But the person at the center of the infraction – the sports agent – skates free with no punishment.
That inequity will no longer exist in Ohio, Attorney General Richard Cordray vowed yesterday.
Dusting off a rarely used state law, Cordray sent warning letters yesterday to 91 agents registered with the Ohio Athletic Commission, a state agency that licenses those who negotiate professional-sports contracts for athletes.
He told them that if they affect the eligibility of collegiate athletes, they will be punished.
“Ohio law provides our higher-education institutions a means to recover damages from an agent whose illegal actions result in harm to a school,” Cordray’s letter says. “I will not hesitate to enforce these provisions. … Nor will I hesitate to refer any such violations for criminal prosecution.”
The hammer can fall not only on registered agents but also on those who act as “runners” or “advisers” – people who also develop relationships with athletes in hopes of cashing in on their eventual earnings in professional sports.
“It is our position that they should be licensed and registered,” Cordray said. “And we will treat them as agents.”
The get-tough stance comes on the heels of numerous recent cases nationwide of rogue agents taking actions that benched talented college athletes and at least embarrassed their schools: Alabama, Georgia, North Carolina, South Carolina and Southern California.
The events were so troubling to University of Cincinnati athletic officials that they asked Cordray to do something, which prompted yesterday’s warning.
“It is a problem attacking the foundation of amateurism,” Cincinnati athletic director Mike Thomas said.
The illegal relationship between an agent and former USC running back Reggie Bush prompted him to return his Heisman Trophy. It also resulted in the loss of football scholarships at USC and, among other things, a two-year ban on postseason play, which will cost the school millions in lost bowl revenue.
“Students and schools are at times being forced to pay the price for sleazy behavior by agents, while the agents who stand to profit – sometimes enormously – by manipulating others remain unaccountable for their actions,” Cordray said. “We will not tolerate such behavior in Ohio.”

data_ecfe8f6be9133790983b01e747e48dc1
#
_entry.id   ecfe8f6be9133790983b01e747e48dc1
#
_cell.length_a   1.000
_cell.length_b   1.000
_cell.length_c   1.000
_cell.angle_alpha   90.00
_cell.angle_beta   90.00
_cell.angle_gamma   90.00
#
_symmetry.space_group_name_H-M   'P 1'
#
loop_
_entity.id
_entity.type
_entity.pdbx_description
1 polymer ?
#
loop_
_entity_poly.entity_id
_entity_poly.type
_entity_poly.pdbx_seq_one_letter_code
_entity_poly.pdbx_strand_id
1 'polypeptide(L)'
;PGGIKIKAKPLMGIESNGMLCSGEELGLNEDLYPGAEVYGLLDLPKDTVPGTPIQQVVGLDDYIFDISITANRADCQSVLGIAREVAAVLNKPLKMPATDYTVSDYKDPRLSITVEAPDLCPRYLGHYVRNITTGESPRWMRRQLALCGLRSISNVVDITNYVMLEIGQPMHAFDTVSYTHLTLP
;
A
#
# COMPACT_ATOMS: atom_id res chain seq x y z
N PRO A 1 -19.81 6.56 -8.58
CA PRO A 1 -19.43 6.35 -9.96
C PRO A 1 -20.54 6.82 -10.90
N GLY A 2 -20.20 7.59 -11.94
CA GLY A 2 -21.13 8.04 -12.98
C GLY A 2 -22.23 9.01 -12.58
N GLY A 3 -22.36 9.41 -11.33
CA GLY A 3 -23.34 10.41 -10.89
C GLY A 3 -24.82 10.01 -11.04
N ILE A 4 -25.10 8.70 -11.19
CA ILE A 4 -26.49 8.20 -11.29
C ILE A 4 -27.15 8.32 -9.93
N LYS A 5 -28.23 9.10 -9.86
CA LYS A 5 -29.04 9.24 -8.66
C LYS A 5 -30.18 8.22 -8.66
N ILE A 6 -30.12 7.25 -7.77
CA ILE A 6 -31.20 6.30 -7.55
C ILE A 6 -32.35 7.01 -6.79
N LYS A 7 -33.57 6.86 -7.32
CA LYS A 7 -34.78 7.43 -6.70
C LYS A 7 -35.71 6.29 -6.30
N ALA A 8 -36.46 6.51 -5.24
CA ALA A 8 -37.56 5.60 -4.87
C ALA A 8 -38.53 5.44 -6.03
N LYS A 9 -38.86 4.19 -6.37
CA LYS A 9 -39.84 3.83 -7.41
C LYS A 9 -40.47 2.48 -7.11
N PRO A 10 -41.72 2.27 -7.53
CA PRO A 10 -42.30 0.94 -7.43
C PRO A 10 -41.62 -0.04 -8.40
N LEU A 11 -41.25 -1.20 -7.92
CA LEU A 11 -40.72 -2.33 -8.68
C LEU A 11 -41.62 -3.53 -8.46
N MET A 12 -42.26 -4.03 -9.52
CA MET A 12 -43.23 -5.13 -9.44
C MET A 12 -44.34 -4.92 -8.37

The law allows Cordray’s office to seek financial damages from agents to recoup losses by universities, such as bowl revenue. Violations also can result in first-degree misdemeanor charges, which can carry a maximum jail sentence of six months.
Policing of agents still falls on the universities, which are bound by NCAA rules to monitor contact with athletes and report infractions.
The Indianapolis-based NCAA, powerless to control rogue agents, applauds efforts to get tough.
“The only people who can take action to regulate agents are the professional players associations and the various state agencies working to enforce agent law in those states that have it,” said NCAA spokeswoman Stacey Osborn.
The state of Illinois, she said, recently passed a law that mirrors the Ohio law, which has been on the books for nearly a decade.
“Hopefully, there will be a day where every state has those laws,” said Ohio State football coach Jim Tressel.
To force a wholesale change, however, the National Football League Players Association, the union that represents professional athletes, also needs to be willing to punish offenders.
“There have been some players that have been ineligible in the NCAA, and then there’s been no effect on their draft status, no effect on roster status, no effect on making money in the NFL. So really, what did they lose? They lost their college eligibility, which hurt their college,” Tressel said yesterday during his weekly news conference.
Bush faced no punishment from the NFL for his role in the Trojans’ scandal.
“Sports agents, through money and access, can wield a lot of power over student athletes,” Cordray said. “Strong enforcement of our law governing agent contact with athletes is the best deterrent to them exercising this power.”